Today I have returned to the site of Kempshott House and Park, almost 2 years since my original post. Things are changing fast. It is now fenced off as a building site and It won’t be long before houses will be being built. Last time I was there it was a a bit of a sorry state – a known tipping site and used by travellers from time to time, so I expect the residents will be happy to see it cleaned up. I still feel sad however this piece of history will be covered over and lost.

A Manor for centuries, a favourite country retreat for a Prince of Wales, visted by Jane Austen who lived nearby, and the home to a founding father of Canada… Just some of the history connected with Kempshott. The house fell into gradual decline, and was later divided up and even become a grain store, and land was sold off to the golf course. The arrival of the M3 motorway didn’t help, but it was demolished later and factories were built on the site. A sad end to its residence.

...When it was like this!
Kempshott House

I spoke to a family out on a sunday bike ride who knew nothing of its past, (but to be fair why should they?) I wish for more people to feel they can connect to the past, not in a nostalgic way, but to be aware of the changes through time and maybe
add a sense of history to the place they live.

For a detalied history of Kempshot park, please look at http://www.kempshottmanor.net by Christopher Golding for a thorough researched website charting the long history…

Kempshott House, Lost and soon forgotten?

by GF Prosser
Kempshott House by G.F Prosser
Comparing O.S. Maps of 1950's and today
Comparing O.S. Maps of 1950’s and today

Most people around Basingstoke will be aware of the ‘Local Plan’ which will effect us in different ways in the not too distant future.  One of the sites destined for new housing has a history surprisingly few seem to know about these days, especially us “newcomers”. I have been to the site of Kempshott House to explore a couple of times and just this last month I found out there was a local talk on the House. Relaying this information to my friends, none of them had seemed to have heard of the house, which  is a real pity.

I had seen from old Ordnance Survey maps a house was marked, so I have been over to the site a couple of weekends to explore what become of Kempshott House, and see if any of it was still visible.

There are several articles about Kempshott House / Manor / Park which can be read online and have much more detail than I intend to cover here, and there some great old photos you can see of the property and its interiors. My real motivation is to encourage people to visit the site before its gets lost forever. It will probably take you just around an hour to retrace the site and I come away understanding its location.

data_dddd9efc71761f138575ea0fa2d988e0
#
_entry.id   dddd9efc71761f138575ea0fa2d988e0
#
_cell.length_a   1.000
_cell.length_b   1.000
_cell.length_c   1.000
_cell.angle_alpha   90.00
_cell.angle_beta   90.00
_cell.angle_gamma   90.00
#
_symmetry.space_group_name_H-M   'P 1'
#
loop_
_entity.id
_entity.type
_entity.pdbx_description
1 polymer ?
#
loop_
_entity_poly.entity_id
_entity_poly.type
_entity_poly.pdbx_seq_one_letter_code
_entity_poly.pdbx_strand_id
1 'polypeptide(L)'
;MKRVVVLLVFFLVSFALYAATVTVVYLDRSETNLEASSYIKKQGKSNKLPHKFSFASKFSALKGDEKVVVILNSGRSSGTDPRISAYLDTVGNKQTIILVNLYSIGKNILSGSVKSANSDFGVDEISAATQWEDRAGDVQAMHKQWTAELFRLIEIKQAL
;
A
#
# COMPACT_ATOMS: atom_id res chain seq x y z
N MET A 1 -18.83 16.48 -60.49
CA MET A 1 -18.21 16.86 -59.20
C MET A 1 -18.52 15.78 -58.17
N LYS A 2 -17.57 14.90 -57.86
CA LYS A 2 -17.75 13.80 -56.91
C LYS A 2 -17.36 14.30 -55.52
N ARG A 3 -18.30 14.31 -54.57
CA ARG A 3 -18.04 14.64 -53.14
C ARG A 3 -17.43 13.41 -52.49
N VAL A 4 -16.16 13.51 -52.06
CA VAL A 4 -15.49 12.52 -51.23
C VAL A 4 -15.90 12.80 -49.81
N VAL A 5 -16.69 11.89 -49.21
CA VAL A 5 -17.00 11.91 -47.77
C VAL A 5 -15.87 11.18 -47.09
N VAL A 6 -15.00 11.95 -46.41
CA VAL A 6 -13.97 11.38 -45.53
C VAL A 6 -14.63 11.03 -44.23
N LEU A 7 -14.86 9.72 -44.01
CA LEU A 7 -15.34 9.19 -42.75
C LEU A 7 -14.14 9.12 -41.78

Basingstoke Golf Club currently preserves part of the landscape of Kempshott Park which in different guises, has been owned by Lords, has been the country residence of a Prince of Wales, and one of the founding fathers of Canada, (and oh yeah, Jane Austen was know to visit from time to time…)  It’s slow decline has mirrored many estates post war, as the money run out and upkeep such places spiraled. The coming of the M3 motorway helped its demise further. I always thought it was the building of the motorway that demolished the house, but at the recent talk on the subject I discovered this was not the case! It didn’t really help preserve it though with the land being split in two…

So at this moment in time you can stand on the site of the house – er, but be careful… if you don’t mind the fly tipping and debris of old factories pulled down around, so take care!  This is a bit sad to see when you have a knowledge of whats been lost. Around the fringes there are supposed to be some traces of the steps –  but I couldn’t see any easily, and I’m not encouraging you to trespass or endanger yourselves in the hunt.

Sadly Its come to this...
Sadly Its come to this…
...When it was like this!
…When it was like this!

But bear with it… Its not all doom and still worth persevering. The second part gives you a much better experience of what it was like if you just take the path, with the current golf course on your right. You cross the motorway via a bridge and down the slope, the old coaching stables and remains of what was the kitchen garden come into view. Here you can walk into an open view away from the bustle of the M3, just as the Prince Regent would have known.

The Coaching Stables

On one of my walks earlier this year I was able to find a musket shot, which I like to think harks back the hunting the Prince Regent and his party once indulged in!
So before the building commences can I urge you to read up on the history of Kempshott House, take a map, (and an old one preferably), and see this site before it is lost to housing and the next residents know nothing of what they live on.